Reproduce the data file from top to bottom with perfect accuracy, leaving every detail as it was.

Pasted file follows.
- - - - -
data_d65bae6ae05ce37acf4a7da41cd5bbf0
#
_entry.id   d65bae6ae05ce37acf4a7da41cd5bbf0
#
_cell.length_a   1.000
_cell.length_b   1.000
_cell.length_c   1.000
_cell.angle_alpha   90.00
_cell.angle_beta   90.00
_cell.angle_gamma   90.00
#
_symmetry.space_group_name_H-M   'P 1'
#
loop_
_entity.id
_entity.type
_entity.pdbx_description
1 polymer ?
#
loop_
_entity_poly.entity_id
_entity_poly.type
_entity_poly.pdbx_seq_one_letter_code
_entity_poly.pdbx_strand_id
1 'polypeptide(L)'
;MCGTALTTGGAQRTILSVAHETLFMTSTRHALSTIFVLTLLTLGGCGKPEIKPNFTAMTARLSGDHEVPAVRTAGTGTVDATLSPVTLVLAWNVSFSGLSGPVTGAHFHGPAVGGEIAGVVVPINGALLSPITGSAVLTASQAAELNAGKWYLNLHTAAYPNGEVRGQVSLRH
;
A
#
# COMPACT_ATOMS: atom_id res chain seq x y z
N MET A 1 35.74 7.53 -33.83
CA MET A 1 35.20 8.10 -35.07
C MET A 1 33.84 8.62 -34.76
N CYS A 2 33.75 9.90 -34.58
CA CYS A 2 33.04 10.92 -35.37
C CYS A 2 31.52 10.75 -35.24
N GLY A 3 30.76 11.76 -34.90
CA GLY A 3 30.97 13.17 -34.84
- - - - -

data_d65bae6ae05ce37acf4a7da41cd5bbf0
#
_entry.id   d65bae6ae05ce37acf4a7da41cd5bbf0
#
_cell.length_a   1.000
_cell.length_b   1.000
_cell.length_c   1.000
_cell.angle_alpha   90.00
_cell.angle_beta   90.00
_cell.angle_gamma   90.00
#
_symmetry.space_group_name_H-M   'P 1'
#
loop_
_entity.id
_entity.type
_entity.pdbx_description
1 polymer ?
#
loop_
_entity_poly.entity_id
_entity_poly.type
_entity_poly.pdbx_seq_one_letter_code
_entity_poly.pdbx_strand_id
1 'polypeptide(L)'
;MCGTALTTGGAQRTILSVAHETLFMTSTRHALSTIFVLTLLTLGGCGKPEIKPNFTAMTARLSGDHEVPAVRTAGTGTVDATLSPVTLVLAWNVSFSGLSGPVTGAHFHGPAVGGEIAGVVVPINGALLSPITGSAVLTASQAAELNAGKWYLNLHTAAYPNGEVRGQVSLRH
;
A
#
# COMPACT_ATOMS: atom_id res chain seq x y z
N MET A 1 35.74 7.53 -33.83
CA MET A 1 35.20 8.10 -35.07
C MET A 1 33.84 8.62 -34.76
N CYS A 2 33.75 9.90 -34.58
CA CYS A 2 33.04 10.92 -35.37
C CYS A 2 31.52 10.75 -35.24
N GLY A 3 30.76 11.76 -34.90
CA GLY A 3 30.97 13.17 -34.84